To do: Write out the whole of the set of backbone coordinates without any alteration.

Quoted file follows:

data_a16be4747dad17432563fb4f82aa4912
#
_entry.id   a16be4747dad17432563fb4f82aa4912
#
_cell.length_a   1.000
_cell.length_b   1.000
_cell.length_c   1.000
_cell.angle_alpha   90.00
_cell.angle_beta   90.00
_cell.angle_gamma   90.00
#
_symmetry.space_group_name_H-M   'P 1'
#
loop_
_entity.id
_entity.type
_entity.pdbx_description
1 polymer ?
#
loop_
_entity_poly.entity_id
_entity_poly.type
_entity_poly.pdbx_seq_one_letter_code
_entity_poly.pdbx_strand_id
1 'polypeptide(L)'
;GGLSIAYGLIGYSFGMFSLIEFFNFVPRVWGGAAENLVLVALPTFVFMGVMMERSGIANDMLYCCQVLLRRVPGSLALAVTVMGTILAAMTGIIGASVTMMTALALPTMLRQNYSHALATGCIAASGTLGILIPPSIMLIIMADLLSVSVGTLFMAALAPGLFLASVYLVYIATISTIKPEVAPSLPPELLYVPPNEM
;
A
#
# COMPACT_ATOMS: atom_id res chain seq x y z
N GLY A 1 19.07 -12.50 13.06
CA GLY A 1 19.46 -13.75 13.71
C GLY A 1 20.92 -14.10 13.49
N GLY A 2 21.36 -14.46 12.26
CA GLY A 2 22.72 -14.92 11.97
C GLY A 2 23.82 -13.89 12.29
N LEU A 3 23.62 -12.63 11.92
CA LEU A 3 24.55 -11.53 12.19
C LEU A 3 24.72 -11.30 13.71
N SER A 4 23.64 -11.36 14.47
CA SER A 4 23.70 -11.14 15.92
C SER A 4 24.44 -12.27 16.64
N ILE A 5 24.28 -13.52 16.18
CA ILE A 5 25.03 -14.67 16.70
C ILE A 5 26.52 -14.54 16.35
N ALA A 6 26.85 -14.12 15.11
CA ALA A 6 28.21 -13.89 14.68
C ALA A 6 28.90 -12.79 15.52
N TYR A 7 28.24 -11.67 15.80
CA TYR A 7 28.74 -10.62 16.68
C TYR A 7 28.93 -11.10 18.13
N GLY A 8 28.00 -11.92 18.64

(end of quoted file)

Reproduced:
data_a16be4747dad17432563fb4f82aa4912
#
_entry.id   a16be4747dad17432563fb4f82aa4912
#
_cell.length_a   1.000
_cell.length_b   1.000
_cell.length_c   1.000
_cell.angle_alpha   90.00
_cell.angle_beta   90.00
_cell.angle_gamma   90.00
#
_symmetry.space_group_name_H-M   'P 1'
#
loop_
_entity.id
_entity.type
_entity.pdbx_description
1 polymer ?
#
loop_
_entity_poly.entity_id
_entity_poly.type
_entity_poly.pdbx_seq_one_letter_code
_entity_poly.pdbx_strand_id
1 'polypeptide(L)'
;GGLSIAYGLIGYSFGMFSLIEFFNFVPRVWGGAAENLVLVALPTFVFMGVMMERSGIANDMLYCCQVLLRRVPGSLALAVTVMGTILAAMTGIIGASVTMMTALALPTMLRQNYSHALATGCIAASGTLGILIPPSIMLIIMADLLSVSVGTLFMAALAPGLFLASVYLVYIATISTIKPEVAPSLPPELLYVPPNEM
;
A
#
# COMPACT_ATOMS: atom_id res chain seq x y z
N GLY A 1 19.07 -12.50 13.06
CA GLY A 1 19.46 -13.75 13.71
C GLY A 1 20.92 -14.10 13.49
N GLY A 2 21.36 -14.46 12.26
CA GLY A 2 22.72 -14.92 11.97
C GLY A 2 23.82 -13.89 12.29
N LEU A 3 23.62 -12.63 11.92
CA LEU A 3 24.55 -11.53 12.19
C LEU A 3 24.72 -11.30 13.71
N SER A 4 23.64 -11.36 14.47
CA SER A 4 23.70 -11.14 15.92
C SER A 4 24.44 -12.27 16.64
N ILE A 5 24.28 -13.52 16.18
CA ILE A 5 25.03 -14.67 16.70
C ILE A 5 26.52 -14.54 16.35
N ALA A 6 26.85 -14.12 15.11
CA ALA A 6 28.21 -13.89 14.68
C ALA A 6 28.90 -12.79 15.52
N TYR A 7 28.24 -11.67 15.80
CA TYR A 7 28.74 -10.62 16.68
C TYR A 7 28.93 -11.10 18.13
N GLY A 8 28.00 -11.92 18.64